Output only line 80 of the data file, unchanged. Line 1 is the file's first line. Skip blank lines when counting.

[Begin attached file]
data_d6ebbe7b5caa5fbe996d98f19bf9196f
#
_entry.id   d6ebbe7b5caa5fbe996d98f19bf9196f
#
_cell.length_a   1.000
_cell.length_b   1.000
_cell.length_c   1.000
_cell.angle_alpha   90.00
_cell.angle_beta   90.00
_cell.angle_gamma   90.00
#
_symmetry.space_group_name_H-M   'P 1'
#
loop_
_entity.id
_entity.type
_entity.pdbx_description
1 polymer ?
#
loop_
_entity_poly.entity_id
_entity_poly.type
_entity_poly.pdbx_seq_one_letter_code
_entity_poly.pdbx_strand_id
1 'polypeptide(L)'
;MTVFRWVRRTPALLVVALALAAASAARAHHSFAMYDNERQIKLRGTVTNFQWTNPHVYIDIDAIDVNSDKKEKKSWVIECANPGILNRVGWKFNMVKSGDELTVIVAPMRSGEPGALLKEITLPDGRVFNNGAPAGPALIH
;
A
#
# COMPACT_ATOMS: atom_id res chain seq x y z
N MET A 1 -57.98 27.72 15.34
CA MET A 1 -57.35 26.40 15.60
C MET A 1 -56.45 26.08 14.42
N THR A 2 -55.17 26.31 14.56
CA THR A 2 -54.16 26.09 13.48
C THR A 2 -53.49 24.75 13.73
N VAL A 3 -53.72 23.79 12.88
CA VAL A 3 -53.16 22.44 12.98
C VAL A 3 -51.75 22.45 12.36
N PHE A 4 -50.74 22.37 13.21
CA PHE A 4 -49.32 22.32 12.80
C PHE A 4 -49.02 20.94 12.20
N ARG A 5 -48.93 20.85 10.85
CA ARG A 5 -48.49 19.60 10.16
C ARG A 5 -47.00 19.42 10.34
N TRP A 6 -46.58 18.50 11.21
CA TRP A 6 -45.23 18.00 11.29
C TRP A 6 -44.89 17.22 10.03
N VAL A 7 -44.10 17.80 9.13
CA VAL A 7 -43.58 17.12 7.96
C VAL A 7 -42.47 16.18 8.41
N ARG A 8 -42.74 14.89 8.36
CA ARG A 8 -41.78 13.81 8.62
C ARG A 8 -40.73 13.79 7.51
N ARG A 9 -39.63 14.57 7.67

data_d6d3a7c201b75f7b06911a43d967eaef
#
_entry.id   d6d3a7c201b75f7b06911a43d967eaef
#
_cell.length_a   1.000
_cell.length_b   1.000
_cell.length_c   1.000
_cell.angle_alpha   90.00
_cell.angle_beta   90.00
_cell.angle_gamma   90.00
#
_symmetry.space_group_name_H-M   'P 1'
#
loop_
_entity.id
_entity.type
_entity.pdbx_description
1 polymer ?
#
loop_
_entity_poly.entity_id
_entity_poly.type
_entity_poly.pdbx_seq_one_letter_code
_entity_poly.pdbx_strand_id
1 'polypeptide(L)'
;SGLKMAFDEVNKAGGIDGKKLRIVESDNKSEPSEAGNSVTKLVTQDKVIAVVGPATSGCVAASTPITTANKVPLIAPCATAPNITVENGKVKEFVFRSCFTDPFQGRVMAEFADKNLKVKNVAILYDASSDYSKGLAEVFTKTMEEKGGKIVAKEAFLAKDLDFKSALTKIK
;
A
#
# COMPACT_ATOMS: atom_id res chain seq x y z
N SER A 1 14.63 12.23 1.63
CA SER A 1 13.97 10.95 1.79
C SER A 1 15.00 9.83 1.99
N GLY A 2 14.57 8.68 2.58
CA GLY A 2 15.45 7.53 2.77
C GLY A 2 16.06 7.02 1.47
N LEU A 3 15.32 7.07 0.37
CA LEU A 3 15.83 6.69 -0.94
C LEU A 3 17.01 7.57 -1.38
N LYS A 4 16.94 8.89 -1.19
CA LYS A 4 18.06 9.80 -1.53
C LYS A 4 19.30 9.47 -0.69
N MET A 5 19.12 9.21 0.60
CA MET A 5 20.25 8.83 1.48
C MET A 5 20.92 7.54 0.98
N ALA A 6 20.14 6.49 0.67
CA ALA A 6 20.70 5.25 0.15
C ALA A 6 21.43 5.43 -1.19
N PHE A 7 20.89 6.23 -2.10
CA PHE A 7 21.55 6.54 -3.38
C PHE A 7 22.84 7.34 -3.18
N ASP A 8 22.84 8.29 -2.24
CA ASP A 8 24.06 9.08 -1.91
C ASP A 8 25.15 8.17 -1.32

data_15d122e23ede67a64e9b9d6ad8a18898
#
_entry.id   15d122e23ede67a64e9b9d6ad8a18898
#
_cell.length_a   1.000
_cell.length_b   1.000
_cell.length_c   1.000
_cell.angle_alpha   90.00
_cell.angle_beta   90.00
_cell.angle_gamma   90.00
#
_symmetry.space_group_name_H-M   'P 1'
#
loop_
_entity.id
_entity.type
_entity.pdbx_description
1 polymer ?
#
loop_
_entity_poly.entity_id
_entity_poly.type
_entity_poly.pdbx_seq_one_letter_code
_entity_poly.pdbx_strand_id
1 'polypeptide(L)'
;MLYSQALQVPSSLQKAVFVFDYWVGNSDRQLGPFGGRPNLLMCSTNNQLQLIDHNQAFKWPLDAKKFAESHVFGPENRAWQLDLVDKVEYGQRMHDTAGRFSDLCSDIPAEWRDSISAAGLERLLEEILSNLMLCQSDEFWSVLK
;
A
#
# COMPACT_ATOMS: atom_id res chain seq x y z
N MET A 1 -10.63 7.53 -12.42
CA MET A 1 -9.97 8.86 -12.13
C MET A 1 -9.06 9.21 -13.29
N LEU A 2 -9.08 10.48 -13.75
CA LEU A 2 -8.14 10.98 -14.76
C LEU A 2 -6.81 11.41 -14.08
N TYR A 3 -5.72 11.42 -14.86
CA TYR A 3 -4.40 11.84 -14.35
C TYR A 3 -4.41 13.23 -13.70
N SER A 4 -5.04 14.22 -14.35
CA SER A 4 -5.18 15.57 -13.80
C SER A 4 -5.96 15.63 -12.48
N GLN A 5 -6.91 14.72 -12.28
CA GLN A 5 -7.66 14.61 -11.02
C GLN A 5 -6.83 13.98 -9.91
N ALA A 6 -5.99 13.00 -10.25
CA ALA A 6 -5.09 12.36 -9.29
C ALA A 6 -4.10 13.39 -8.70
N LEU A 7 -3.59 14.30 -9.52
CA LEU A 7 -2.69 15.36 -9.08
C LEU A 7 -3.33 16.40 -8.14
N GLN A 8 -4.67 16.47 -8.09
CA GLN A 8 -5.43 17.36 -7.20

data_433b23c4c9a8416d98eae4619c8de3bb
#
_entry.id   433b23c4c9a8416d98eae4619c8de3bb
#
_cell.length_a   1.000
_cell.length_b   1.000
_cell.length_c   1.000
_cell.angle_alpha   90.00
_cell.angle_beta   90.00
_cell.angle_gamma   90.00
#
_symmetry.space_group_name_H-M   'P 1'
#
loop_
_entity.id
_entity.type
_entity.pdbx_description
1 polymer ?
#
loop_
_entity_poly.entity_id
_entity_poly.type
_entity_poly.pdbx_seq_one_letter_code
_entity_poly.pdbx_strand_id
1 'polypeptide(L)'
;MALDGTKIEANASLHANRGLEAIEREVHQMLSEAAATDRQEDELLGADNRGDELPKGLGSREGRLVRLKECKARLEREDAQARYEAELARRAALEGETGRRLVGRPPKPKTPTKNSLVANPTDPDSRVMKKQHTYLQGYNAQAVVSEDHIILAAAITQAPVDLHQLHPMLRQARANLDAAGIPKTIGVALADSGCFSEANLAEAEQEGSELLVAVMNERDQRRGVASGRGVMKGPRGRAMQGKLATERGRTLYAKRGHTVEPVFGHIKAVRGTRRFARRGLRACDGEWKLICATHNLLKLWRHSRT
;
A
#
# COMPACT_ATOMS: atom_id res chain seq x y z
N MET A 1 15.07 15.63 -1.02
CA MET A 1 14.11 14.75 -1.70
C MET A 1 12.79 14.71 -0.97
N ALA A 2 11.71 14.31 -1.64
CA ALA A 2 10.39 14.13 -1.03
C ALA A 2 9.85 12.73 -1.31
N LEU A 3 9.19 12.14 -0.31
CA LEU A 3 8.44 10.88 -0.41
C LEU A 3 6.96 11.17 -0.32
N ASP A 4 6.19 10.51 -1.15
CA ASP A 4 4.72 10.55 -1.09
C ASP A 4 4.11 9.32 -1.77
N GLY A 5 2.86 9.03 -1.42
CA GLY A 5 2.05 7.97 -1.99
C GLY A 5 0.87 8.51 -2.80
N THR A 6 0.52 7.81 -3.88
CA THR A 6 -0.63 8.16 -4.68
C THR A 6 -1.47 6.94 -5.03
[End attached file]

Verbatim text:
1 'polypeptide(L)'